What would happen if almost every touchpoint in your supply chain was affected at the same time? In 2020, the COVID-19 pandemic provided a case study that no one in supply chain management could have predicted. While many supply chains maintained production, many other factories and distribution centers shut down, reducing the available supply of essential goods and medical equipment While many people stayed home, supply chain teams continued to work, providing goods and services to support the population. Supply chains were challenged to keep employees safe and healthy, while others worked to find ways to reopen. Customer demand shifted too quickly for supply chains to catch up. Suppliers blew through safety stock of products that were suddenly in high demand. No amount of demand planning or supply planning could have prepared stakeholders for the chaotic early months of the pandemic last year.
The coronavirus and the crisis it created in supply chain planning have resulted in lessons for the future of supply chain management. This is not the last upheaval we will see in supply chain management. It may not even be the most disruptive. The best supply chains will be nimble, able to pivot quickly as circumstances change.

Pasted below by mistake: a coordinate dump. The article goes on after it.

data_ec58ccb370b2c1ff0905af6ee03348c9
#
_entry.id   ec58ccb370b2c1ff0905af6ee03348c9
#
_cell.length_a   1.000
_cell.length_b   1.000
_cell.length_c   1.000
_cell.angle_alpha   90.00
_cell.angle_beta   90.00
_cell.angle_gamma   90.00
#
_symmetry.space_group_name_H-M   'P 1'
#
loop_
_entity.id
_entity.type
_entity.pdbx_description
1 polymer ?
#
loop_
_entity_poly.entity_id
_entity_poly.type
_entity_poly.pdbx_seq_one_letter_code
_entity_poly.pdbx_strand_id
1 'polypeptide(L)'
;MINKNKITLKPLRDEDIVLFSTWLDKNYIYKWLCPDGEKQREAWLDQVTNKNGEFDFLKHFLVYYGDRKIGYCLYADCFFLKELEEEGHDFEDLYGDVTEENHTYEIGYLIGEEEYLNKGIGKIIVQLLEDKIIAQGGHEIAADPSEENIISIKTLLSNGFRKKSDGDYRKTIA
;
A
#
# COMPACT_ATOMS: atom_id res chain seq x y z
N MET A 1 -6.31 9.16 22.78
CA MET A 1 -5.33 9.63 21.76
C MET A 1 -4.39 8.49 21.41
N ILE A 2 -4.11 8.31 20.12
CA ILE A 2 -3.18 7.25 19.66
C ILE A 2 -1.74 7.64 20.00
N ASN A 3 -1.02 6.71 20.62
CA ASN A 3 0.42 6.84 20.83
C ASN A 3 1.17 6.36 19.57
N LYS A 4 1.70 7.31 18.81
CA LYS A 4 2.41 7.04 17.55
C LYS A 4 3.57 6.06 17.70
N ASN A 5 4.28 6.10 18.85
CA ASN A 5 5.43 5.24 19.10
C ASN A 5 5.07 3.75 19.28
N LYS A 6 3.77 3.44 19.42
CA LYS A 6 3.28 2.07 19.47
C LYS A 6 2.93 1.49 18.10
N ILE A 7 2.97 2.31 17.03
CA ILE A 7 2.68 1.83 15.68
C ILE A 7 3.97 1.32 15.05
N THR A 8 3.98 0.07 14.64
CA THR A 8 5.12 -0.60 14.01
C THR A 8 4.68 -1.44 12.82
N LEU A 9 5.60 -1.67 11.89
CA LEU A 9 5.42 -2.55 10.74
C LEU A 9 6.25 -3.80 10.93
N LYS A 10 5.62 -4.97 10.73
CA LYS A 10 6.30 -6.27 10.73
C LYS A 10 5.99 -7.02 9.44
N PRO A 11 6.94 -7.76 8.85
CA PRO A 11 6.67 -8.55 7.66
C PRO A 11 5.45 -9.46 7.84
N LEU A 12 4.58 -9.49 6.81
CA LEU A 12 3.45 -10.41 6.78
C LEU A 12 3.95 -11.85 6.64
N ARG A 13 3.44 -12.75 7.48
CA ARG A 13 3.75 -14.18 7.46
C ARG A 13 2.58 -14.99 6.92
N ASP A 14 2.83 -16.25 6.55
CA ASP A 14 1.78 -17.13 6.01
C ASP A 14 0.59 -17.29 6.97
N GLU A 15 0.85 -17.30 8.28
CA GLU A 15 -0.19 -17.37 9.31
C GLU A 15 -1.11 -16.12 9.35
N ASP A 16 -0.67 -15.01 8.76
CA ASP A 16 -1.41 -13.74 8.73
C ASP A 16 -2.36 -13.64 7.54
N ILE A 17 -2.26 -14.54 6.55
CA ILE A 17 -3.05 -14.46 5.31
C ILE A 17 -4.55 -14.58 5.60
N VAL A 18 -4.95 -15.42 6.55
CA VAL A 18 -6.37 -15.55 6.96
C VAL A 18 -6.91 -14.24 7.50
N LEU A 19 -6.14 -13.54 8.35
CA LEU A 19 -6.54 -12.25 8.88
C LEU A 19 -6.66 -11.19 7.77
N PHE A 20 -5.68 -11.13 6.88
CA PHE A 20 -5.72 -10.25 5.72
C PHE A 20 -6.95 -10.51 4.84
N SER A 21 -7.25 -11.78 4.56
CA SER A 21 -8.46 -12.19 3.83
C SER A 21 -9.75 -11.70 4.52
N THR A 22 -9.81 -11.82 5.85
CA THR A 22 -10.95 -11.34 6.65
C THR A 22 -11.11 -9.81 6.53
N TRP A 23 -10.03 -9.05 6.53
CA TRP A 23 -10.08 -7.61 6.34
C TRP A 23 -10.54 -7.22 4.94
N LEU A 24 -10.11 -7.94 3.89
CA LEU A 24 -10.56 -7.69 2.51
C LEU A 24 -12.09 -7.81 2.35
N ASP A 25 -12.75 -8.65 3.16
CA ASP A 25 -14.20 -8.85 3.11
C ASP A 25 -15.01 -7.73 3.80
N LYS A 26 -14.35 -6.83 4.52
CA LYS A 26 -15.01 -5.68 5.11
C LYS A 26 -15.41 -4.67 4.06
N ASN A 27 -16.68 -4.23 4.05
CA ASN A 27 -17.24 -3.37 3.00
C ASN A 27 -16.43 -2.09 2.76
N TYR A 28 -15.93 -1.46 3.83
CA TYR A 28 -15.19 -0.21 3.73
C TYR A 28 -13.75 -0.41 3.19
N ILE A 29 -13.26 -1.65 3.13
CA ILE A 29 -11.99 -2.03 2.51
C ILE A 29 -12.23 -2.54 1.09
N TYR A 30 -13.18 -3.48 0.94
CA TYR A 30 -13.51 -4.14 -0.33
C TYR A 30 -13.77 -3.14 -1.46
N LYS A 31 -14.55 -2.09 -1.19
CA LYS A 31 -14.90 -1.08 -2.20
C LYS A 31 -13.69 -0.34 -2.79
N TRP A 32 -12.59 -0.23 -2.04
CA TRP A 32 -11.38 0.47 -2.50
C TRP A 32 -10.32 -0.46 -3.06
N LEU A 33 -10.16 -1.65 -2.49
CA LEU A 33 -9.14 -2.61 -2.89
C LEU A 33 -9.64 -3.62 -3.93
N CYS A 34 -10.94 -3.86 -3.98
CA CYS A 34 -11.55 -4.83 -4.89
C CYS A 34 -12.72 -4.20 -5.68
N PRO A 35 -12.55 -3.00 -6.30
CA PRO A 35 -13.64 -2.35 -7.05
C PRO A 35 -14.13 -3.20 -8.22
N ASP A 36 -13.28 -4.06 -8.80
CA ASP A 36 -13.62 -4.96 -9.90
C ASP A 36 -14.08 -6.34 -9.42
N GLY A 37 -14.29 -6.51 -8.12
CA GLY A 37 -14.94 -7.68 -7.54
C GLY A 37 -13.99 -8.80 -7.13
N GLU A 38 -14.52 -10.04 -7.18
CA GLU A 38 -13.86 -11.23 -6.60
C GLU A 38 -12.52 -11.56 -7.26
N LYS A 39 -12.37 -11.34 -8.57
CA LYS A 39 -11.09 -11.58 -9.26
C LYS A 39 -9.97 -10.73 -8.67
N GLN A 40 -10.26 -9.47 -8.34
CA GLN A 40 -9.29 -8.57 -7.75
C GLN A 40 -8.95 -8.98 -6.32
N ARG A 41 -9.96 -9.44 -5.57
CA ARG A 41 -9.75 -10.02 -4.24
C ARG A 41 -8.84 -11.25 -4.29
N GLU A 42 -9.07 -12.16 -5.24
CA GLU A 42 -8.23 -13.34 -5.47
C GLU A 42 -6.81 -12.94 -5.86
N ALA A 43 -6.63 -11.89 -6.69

Future Trends Shaping Transportation—a white paper from the Global Supply Chain Institute at the University of Tennessee, Knoxville’s Haslam College of Business—outlined trends in transportation that reflect the impact of COVID-19. In the white paper, co-authors Mary Holcomb, Mary Long, and Alan Amling interviewed 30 transportation executives on the future of supply chain management across ocean, air, truck, and rail. Their conclusions can be adapted to apply to the supply chain as a whole:
- Technology will bring big changes to planning processes;
- Companies are looking harder at their global supply chains and re-evaluating their structures to allow for a more local approach;
- The focus on improving delivery has narrowed from the last mile to the last yard;
- Supply chain management professionals need to train continuously to keep up with this changing environment; and
- Agility will become standard operating procedure for supply chains.
Distribution resource planning is key to creating the type of agile supply chain we need to meet today’s ever-changing demand. COVID-19 has made this clearer than ever before.
What is distribution resource planning in 2020?
Distribution resource planning, also referred to as distribution requirements planning, is essential for demand and supply planning in supply chain management and beyond. For example, energy resource companies do intensive distribution planning to make sure the grid can meet peak demand. A capacity analysis allows planners to sync energy storage to the overflow needs of the grid so electricity flows uninterrupted.